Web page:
Much of the work looking at the role of dopamine in memory formation, consolidation and recall at a behavioral level has concentrated on the effects of direct hippocampal dopamine interference (Bethus et al., 2010), which largely goes beyond the scope of this review. However, there are some findings that also imply a role for striatal dopamine itself in the encoding and consolidation of memories. It has been known for a while that dopamine-dependent potentiation of corticostriatal synaptic efficacy correlates with the speed of acquisition of intracranial self-stimulation, which in essence provides a cellular correlate of the standard, short-term reinforcement learning described in earlier sections (Reynolds et al., 2001). However, there are also some more unexpected reported effects of post-training dopamine manipulations on reinforcement that occur long after reward receipt. For instance, Dalley and colleagues reported that infusion of either a D1 or NMDA antagonist into the NAc given after a Pavlovian conditioning experiment blocked acquisition of autoshaping responses (Dalley et al., 2005). Similarly, in an inhibitory avoidance task, post-training injection of dopamine in the NAc shell, but not the NAc core, enhanced the retention of the conditioning (LaLumiere et al., 2005).
These studies indicate that dopamine's reinforcing effect can be temporally dissociated from the receipt of reward. Moreover, dopamine may even play some role in consolidation of memories for unreinforced items, similar to the way in which dopamine is activated in response to the presentation of novel stimuli. Dopamine lesions to the NAc core, but not to the shell, impaired a familiarity discrimination test with objects 24 h after the initial presentation, and NAc shell (and core to some extent) dopamine lesions affected location familiarity responses (Nelson et al., 2010).
Interim Summary: Dopamine Across the Timescales
In the above sections, we have described how dopamine acts at both short- and long-term timescales. Its most well defined function is that it allows the detection of discrepancies between predictions and outcomes at the time of an event. At a cellular level, dopamine also plays an important role in the storage of past experiences into memory. However, it is also becoming increasingly clear that all of these effects can be shaped by memory, motivation and internal state. Dopamine cannot be described as providing a homogeneous reinforcement signal as dopamine's role in these processes are clearly both site- and task-specific, with effects in a particular striatal region dependent on the state of the environment and of the animal.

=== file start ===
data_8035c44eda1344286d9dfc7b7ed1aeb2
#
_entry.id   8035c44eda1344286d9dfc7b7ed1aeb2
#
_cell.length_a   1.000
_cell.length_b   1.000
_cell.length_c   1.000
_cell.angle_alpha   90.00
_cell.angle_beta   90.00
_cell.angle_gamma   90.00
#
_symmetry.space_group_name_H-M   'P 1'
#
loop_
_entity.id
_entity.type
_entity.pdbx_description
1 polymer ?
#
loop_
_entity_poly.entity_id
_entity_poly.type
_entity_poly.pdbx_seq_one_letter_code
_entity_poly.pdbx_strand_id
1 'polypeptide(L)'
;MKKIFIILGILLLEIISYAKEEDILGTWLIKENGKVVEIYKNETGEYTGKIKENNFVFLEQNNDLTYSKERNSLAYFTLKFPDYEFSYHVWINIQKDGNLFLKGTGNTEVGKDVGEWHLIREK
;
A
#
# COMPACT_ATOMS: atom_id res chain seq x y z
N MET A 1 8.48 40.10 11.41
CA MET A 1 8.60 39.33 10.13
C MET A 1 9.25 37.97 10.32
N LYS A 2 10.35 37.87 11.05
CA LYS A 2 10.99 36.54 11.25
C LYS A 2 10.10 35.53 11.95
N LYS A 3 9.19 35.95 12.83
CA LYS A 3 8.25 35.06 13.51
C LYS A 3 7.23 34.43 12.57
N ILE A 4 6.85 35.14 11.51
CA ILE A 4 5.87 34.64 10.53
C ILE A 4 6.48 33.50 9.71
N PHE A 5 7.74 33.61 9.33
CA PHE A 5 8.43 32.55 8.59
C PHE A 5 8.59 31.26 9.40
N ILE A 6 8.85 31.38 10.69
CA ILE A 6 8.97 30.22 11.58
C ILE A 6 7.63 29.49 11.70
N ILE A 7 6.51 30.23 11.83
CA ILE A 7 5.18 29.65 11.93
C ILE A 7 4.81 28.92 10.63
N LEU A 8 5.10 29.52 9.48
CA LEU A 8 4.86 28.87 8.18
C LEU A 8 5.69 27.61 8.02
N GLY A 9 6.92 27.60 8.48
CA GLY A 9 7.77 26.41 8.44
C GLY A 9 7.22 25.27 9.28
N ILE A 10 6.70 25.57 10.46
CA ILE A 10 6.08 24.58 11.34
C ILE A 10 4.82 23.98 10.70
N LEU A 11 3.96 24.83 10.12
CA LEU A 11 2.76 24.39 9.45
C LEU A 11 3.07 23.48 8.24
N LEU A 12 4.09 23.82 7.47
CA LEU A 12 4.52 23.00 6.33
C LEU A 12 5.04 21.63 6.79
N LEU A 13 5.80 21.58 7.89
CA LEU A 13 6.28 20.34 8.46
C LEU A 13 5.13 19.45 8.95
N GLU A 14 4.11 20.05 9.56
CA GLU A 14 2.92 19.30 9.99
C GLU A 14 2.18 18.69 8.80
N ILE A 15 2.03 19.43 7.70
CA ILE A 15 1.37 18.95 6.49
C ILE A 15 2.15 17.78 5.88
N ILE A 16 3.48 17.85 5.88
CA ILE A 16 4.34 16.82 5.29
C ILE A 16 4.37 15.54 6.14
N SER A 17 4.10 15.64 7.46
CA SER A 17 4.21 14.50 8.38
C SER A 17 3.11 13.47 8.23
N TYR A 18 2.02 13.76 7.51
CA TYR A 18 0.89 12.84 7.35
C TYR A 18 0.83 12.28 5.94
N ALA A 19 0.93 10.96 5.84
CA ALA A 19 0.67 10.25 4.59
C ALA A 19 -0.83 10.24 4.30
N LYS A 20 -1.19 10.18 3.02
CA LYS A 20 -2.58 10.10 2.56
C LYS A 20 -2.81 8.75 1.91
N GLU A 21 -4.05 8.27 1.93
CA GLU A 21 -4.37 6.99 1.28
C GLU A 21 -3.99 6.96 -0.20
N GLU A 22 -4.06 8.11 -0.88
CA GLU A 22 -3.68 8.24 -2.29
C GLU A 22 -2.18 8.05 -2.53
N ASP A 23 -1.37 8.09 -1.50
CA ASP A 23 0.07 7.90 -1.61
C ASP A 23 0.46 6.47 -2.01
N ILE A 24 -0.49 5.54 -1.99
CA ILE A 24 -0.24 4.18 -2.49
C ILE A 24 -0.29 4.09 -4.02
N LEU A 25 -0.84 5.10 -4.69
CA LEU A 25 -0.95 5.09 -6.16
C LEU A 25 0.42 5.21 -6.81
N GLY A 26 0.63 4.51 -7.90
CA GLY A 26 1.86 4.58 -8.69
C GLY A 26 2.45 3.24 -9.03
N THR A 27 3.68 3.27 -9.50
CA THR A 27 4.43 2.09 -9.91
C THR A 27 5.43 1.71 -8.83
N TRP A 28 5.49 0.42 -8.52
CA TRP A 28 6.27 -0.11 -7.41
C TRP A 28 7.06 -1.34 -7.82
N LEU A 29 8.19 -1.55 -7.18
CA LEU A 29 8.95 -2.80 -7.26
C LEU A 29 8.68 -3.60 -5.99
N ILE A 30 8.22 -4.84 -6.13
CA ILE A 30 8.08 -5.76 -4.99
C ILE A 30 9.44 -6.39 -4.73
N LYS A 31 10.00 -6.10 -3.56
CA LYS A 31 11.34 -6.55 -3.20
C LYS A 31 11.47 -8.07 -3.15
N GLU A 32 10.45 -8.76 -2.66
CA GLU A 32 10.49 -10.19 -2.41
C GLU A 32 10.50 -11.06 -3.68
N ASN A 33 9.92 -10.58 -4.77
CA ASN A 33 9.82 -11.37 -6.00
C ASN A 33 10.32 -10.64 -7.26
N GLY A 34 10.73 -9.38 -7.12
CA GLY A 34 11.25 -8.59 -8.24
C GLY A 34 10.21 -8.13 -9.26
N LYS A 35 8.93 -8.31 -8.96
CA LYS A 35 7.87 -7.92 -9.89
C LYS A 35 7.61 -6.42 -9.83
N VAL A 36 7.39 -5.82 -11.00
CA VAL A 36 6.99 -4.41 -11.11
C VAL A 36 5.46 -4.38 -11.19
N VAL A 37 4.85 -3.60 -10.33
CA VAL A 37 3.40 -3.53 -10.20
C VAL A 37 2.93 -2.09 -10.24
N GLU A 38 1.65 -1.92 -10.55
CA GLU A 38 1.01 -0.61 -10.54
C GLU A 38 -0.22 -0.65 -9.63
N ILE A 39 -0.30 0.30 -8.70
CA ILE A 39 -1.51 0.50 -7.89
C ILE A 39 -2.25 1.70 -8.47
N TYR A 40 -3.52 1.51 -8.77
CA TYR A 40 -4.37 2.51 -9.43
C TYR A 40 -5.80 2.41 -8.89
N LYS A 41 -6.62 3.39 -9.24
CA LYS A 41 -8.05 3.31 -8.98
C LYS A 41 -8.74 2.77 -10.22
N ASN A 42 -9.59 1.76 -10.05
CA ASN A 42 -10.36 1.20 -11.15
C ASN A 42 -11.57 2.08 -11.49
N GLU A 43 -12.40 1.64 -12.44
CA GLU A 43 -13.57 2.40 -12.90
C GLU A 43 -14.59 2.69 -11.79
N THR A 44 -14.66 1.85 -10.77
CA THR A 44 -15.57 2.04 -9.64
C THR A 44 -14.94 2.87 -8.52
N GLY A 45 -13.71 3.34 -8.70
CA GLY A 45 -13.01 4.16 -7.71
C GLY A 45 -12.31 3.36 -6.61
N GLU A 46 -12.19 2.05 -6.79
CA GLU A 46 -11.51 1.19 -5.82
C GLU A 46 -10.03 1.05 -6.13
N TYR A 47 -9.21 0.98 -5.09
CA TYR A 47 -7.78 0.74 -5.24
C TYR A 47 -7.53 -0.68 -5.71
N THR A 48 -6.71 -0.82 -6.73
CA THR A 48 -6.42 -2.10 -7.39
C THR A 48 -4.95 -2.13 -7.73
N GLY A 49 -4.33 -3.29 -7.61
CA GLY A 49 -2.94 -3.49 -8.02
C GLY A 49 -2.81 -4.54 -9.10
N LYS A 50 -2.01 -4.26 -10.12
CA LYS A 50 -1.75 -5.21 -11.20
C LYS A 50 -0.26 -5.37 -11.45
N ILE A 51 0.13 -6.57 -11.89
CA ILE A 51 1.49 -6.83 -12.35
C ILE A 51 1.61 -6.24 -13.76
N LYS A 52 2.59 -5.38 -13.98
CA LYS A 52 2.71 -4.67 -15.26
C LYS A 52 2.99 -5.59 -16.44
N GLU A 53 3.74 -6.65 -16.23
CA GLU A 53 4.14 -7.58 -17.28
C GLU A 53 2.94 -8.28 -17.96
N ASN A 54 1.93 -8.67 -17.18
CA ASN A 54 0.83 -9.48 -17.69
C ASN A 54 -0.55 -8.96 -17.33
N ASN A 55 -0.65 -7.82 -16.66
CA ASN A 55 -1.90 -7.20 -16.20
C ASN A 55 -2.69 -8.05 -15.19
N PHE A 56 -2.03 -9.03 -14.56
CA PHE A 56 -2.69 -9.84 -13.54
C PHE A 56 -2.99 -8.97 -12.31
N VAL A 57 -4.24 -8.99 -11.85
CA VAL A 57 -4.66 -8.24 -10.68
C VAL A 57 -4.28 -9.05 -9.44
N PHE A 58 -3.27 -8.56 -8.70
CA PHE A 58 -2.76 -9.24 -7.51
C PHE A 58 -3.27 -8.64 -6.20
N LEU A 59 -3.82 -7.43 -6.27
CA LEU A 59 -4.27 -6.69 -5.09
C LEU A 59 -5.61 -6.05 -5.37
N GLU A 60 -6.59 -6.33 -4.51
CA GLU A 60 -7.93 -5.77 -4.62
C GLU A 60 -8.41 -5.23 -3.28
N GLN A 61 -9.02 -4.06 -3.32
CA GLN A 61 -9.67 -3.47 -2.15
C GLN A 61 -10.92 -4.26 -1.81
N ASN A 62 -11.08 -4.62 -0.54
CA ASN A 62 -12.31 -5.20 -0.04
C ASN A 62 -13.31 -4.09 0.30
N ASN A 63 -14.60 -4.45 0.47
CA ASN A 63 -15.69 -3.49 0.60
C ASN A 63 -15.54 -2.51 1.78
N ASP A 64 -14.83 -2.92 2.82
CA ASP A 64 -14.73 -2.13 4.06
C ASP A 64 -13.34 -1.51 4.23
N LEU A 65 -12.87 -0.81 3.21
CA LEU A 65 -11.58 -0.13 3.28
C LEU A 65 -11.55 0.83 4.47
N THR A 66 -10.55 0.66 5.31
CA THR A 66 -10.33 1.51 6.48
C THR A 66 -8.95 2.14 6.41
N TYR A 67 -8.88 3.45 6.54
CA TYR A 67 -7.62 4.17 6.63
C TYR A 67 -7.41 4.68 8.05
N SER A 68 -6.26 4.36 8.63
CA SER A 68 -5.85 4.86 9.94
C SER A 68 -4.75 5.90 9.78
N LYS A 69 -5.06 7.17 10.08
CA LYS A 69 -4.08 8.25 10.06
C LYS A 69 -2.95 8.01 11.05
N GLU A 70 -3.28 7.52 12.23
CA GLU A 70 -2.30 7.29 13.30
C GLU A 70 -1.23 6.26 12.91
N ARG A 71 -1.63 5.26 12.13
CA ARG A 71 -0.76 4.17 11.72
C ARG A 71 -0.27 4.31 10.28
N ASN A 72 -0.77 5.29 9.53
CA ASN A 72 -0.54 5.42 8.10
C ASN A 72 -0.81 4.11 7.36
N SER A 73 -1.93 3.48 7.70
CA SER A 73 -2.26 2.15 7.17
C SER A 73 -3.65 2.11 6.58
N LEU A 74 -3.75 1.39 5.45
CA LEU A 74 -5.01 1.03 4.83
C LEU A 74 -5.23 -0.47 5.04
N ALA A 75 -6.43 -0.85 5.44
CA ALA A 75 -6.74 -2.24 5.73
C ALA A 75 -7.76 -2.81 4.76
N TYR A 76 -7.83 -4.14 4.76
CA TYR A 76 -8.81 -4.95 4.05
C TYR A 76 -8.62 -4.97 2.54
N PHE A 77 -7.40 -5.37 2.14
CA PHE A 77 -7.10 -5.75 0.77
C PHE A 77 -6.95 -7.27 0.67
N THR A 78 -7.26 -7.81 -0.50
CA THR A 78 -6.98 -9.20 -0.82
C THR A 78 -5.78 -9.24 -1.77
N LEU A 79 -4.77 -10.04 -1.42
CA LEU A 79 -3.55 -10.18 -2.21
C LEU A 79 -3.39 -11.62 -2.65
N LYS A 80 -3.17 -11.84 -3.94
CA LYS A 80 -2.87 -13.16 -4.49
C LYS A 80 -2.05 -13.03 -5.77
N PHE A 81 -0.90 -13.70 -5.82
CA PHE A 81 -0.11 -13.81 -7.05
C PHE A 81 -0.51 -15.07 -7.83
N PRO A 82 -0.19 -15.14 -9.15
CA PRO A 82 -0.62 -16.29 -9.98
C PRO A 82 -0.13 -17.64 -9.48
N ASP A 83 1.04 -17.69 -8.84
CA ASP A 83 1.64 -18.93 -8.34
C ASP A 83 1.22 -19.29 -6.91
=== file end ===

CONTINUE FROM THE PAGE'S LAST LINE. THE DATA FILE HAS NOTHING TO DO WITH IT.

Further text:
In the next sections, we will build on these points to outline a possible framework that might help explain how phasic dopamine can function at different timescales. In particular, we will focus on two main aspects: (1) the behavioral consequences of dopamine release in striatal regions, and (2) the function of the anatomical networks in which these striatal regions are embedded and how dopamine might facilitate selection of one system over another.
Dopamine Transmission, Learning, and Strategy Selection
Dopamine Transmission Across the Striatum
A critical issue when considering the role of dopamine concerns the question of what behavioral effect heterogeneous dopamine transmission has in different terminal regions. As has been discussed above, dopamine cell activity in many circumstances correlates highly with RPE signals. However, dopamine release in terminal regions in these situations suggests a role beyond a passive process of learning.
Across a range of studies, dopamine in the NAc, particularly in response to cues—and particularly in the core region—is required to activate animals to engage in a behavioral response. For instance, dopamine is only required to learn about cue-reward relationships in situations where cues acquire Pavlovian incentive values, which thus promote approach behavior, rather than simply being predictors of reward (Di Ciano et al., 2001; Dalley et al., 2002; Flagel et al., 2011). Similarly, dopamine transmission in cued decision making tasks seems strongly tied to the advantageous response elicited by a cue, whether to gain reward or avoid punishment, rather than just the predictive cue itself, and in some situations, can be elicited by an internal drive to respond in the absence of any external stimulus (Roitman et al., 2004; Yun et al., 2004; Oleson et al., 2012; Wassum et al., 2012). At least for the NAc core, this may be in the form of a general motivational drive rather than a representation of the particular sensory properties of the outcome. Lesioning the NAc core or blocking D1 receptors in this region disrupts general motivational arousal associated with cues during Pavlovian-instrumental transfer, but the former manipulation has no effect on outcome-specific versions of this task (Lex and Hauber, 2008; Corbit and Balleine, 2011).